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Conference for Religious Educators to Ask “What Will We Teach Our Children About Each Other?”
Aspiring and emerging religious educators – Christian, Jewish, and Muslim – are invited to apply to participate in a ground-breaking conference in late June 2012 to ask the vital question “What will we teach our children about each other?”
The conference, scheduled for June 24-27, 2012 at the Isabella Freedman Jewish Retreat Center in the Connecticut Berkshires, is the result of a unique partnership between the Retreat Center and the Manhattan College Holocaust, Genocide, and Interfaith Education Center.
Dr. Mehnaz Afridi, the new Director of the Manhattan College center, is the first Muslim to serve as the director of a Holocaust center in North America and stresses the value of teaching the next generation lessons in interreligious respect and understanding. “This will be a unique opportunity to engage future religious leaders in a multi-day setting,” says Dr. Afridi, “not only to listen to and learn from one another but to begin to engage in real hands-on collaborative work in creating new models for religious education.”
According to Dr. Afridi, the conference’s goals include fostering relationships among future religious educators; exploring existing practices in religious education that help to shape narratives that lead to suspicion, misunderstanding, mistrust; and exploring potential practices, both within communities and through interreligious partnership, that would foster a new narrative promoting respect, understanding, and cooperation.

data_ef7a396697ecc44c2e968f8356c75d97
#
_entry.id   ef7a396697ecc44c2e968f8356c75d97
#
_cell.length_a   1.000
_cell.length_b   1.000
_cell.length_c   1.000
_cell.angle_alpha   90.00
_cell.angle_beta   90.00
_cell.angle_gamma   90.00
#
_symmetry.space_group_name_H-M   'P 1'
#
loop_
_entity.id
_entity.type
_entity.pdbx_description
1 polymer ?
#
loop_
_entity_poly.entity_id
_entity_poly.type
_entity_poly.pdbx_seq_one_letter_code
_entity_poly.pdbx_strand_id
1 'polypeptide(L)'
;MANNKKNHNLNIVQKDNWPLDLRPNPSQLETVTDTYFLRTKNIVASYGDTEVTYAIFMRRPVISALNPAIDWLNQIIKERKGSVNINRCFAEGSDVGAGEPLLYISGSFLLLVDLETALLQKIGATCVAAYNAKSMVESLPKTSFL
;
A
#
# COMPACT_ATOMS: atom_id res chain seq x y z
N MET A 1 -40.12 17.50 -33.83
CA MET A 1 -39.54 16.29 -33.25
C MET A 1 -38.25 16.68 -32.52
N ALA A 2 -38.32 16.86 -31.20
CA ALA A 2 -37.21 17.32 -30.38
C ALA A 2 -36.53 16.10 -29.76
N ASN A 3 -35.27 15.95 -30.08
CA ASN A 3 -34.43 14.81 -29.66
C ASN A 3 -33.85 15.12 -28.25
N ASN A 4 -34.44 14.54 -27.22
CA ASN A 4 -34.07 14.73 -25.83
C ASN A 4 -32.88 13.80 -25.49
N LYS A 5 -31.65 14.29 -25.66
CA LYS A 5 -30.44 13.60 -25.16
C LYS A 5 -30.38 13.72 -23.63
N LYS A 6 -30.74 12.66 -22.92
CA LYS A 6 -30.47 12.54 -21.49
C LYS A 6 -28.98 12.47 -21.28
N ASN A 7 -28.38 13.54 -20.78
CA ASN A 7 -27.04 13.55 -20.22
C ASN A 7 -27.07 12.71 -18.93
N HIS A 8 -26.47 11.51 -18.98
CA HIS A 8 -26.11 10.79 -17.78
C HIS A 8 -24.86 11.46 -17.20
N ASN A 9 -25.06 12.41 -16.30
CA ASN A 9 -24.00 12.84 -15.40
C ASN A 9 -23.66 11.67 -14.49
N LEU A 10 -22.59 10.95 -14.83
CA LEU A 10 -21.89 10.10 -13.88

The conference is set to include a combination of plenaries, facilitated group conversations, and collaborative work between diverse groups of participants, all under the guidance of experienced conference leaders with histories in interreligious dialogue and education. Leaders for the conference are set to include Michel Andraos of the Catholic Theological Union; Haifa Bint Kadi, a New York-based Arts Educator; Nancy Fuchs Kreimer of Reconstructionist Rabbinical College; Hussein Rashid of Center for Spiritual Inquiry; Rabbi Or Rose of Hebrew College; and Dr. Afridi.
With the support of generous partners including the Common Sense Fund, Ken Orce, Michael Somoroff, American Jewish Committee, Anti-Defamation League, and the New Light Foundation, all selected participants will be able to attend the conference free-of-charge, including lodging and meals.
“We are excited not only to be able to offer such a ground-breaking event,” says Isabella Freedman Executive Director David Weisberg, “but to be able to offer it in a way that removes the financial obstacle that could prevent some young emerging religious educators from attending.” According to Weisberg, potential participants range from those engaged in university studies leading to a career in religious education to those actively working as religious educators, whether in religious, secular private, public schools, or other venues. While the conference aims to engage aspiring and emerging educators, there is no age restriction for applicants.
Those interested in applying for conference participation should visit www.isabellafreedman.org/